Retrospectives, Resilience, and U.S.-Mexico Border Water Resources Governance

October 15-16, 2018
University of Arizona

Environment & Natural Resources (ENR2) Building
Room S107, Haury Auditorium
9:00 a.m. – 2:00 p.m.

* Everyone welcome! *

Celebrating 75 years of U.S.-Mexico water relations, the University of Arizona’s (UA) Udall Center for Studies in Public Policy, with collaboration from the Institute of the Environment and Water Resources Research Center (WRRC), has partnered with El Colegio de Sonora (Hermosillo, Mexico) to hold a public workshop looking at the past, present, and future of these relations at the UA’s Environment & Natural Resources (ENR2) Building on campus on October 15-16, 2018: Binational Water Relations at 75 Years: Retrospectives, Resilience, and U.S.-Mexico Border Water Resources Governance.

The year 2019 will mark two significant milestones in U.S.-Mexico relations around water and the shared border environment: the 75th anniversary of the Treaty of 1944 that apportioned the water resources of the Rio Grande/Rio Bravo, the Colorado River, and the Tijuana River between the two countries (February 3, 1944), and the 25th anniversary of the North American Free Trade Agreement (NAFTA) (January 1, 1994). The year 2018 also marks the 35th anniversary of the signing of the La Paz Agreement, the first comprehensive treaty-level accord on the environment between the two countries. These anniversaries offer a timely opportunity to reflect on the importance of these agreements themselves and the trajectories to which they gave rise, including new levels of binational cooperation and collaboration around water resources, fresh forms of science-policy engagement, and emerging binational environmental networks, among other changes. The Binational Water Relations at 75 Years Workshop will commemorate and critically examine these milestone events.

Even as climate change and social-demographic pressures increase the stress on shared binational water resources, Mexico and the U.S. have developed constructive governance pathways that started with the Treaty of 1944 and its establishment of the joint International Boundary and Waters Commission/Comisión Internacional de Límites y Aguas (IBWC/CILA), which has been one of the most influential institutions shaping water resources management and policy in the border region. CILA Commissioner Roberto Salmón and IBWC Acting Commissioner José Nuñez will be among the panelists to discuss the significance, major milestones, and future of this joint institution at the workshop on Monday, Oct. 15 at 10:45am in the Haury Auditorium at ENR2.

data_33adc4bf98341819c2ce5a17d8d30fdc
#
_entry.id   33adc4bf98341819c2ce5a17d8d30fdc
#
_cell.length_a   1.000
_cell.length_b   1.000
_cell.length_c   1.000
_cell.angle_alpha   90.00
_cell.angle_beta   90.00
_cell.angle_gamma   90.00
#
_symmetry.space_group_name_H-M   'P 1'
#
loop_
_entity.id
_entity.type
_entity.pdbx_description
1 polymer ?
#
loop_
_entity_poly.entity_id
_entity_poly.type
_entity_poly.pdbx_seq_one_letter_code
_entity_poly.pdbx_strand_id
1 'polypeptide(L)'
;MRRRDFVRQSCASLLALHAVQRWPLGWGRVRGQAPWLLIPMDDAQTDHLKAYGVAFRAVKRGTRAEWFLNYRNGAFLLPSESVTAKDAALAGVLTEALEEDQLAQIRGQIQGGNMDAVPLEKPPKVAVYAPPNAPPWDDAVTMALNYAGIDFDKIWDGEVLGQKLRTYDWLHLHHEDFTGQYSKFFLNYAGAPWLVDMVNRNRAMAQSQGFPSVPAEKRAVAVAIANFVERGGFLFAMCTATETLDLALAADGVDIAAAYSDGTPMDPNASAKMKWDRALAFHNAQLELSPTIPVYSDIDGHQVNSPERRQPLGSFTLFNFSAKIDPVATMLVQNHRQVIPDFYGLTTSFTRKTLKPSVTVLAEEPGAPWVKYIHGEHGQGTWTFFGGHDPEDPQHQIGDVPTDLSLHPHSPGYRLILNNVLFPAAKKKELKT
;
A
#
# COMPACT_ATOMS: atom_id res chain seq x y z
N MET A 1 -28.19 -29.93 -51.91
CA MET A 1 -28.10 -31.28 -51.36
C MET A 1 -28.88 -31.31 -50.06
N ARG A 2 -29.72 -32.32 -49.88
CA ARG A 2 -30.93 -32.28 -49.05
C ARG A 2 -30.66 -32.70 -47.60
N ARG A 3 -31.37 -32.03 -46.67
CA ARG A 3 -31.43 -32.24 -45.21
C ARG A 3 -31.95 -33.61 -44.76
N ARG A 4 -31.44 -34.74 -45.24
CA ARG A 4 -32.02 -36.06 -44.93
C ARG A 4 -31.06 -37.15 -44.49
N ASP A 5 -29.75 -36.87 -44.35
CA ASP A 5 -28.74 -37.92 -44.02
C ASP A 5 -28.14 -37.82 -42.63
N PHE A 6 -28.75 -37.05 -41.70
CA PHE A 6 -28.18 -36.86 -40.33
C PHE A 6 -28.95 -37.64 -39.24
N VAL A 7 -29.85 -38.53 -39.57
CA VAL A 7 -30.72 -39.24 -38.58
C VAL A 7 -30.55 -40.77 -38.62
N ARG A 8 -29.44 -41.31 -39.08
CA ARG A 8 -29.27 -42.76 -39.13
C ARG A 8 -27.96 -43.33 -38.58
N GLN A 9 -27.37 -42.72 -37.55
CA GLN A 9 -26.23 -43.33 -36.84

Uniting key scholars and practitioners who have witnessed changing water governance over the last decades, the workshop will be retrospective, contemporary, and prospective in its approach: looking back to remember the origins of how these trans-border governance relationships began and evolved, looking to the present to assess the resilience challenges the region faces, and looking forward to envision the future relations around water resources shared by the two countries.

This workshop will be able to enhance public knowledge about the history and contemporary significance of these institutions for environmental resource protection in the U.S.-Mexico borderlands.


Keynote talk:

What it means for binational water resources today and in the future

Monday, Oct. 15, 2018 12:00-1:15 p.m.
ENR2 Building S-107, Haury Auditorium

Of all existing agreements between Mexico and the United States, the 1944 Water Treaty is among the top three instruments defining and operationalizing the sovereign relations between the two countries. It is a truly remarkable document. Signed on February 3, 1944, approved by the U.S. Senate April 18, 1945 (just 6 days after President Franklin Delano Roosevelt’s passing and 3 weeks prior to VE Day), and by the Mexican Senate, October 16, 1945, and ratified by the U.S. President November 1, 1945, it is no exaggeration to say that it sprang from exceptional circumstances and that it has become one of the principal anchors of the bilateral relationship. The treaty is so much a part of the architecture of our mutual relations that it has come to possess a quasi-constitutional character, judged by its sovereignty management elements, its complexity and functional reach, its dispute resolution procedures, its adaptability and adaptations, and the embeddedness it has achieved in binational and domestic water practice over 75 years. It has become a remarkable tool for binational cooperation on some of the most potentially contentious issues in binational affairs, its known flaws and limits notwithstanding. Both countries are fortunate to have such a foundational document to work with in facing the serious water management challenges that lie in our transboundary river basins and along the boundary.

* This event is free and open to the public! *

For further information regarding the workshop, please contact any of the following:

Dr. Margaret Wilder
Workshop Chair
University of Arizona

Dr. Nicolás Pineda
Workshop Chair
El Colegio de Sonora

Giancarlo Calbimonte
Workshop Coordinator
University of Arizona

Molli Bryson
Environmental Program Coordinator, Udall Center
University of Arizona

Udall Center for Studies in Public Policy: (520) 626-4393

We gratefully acknowledge the sponsorship of the following organizations:

The University of Arizona’s (UA) Udall Center for Studies in Public Policy [with funding from the Inter-American Inst. for Global Change Research (IAI and its AQUASEC Center of Excellence for Water Security) and International Water Security Network/Lloyd’s Register Foundation]; El Colegio de Sonora (Hermosillo, Mexico) (with funding from IAI); and the UA’s Institute of the Environment and Water Resources Research Center.

Workshop Flier   |  Keynote Talk  |  Press Release  |  Workshop Program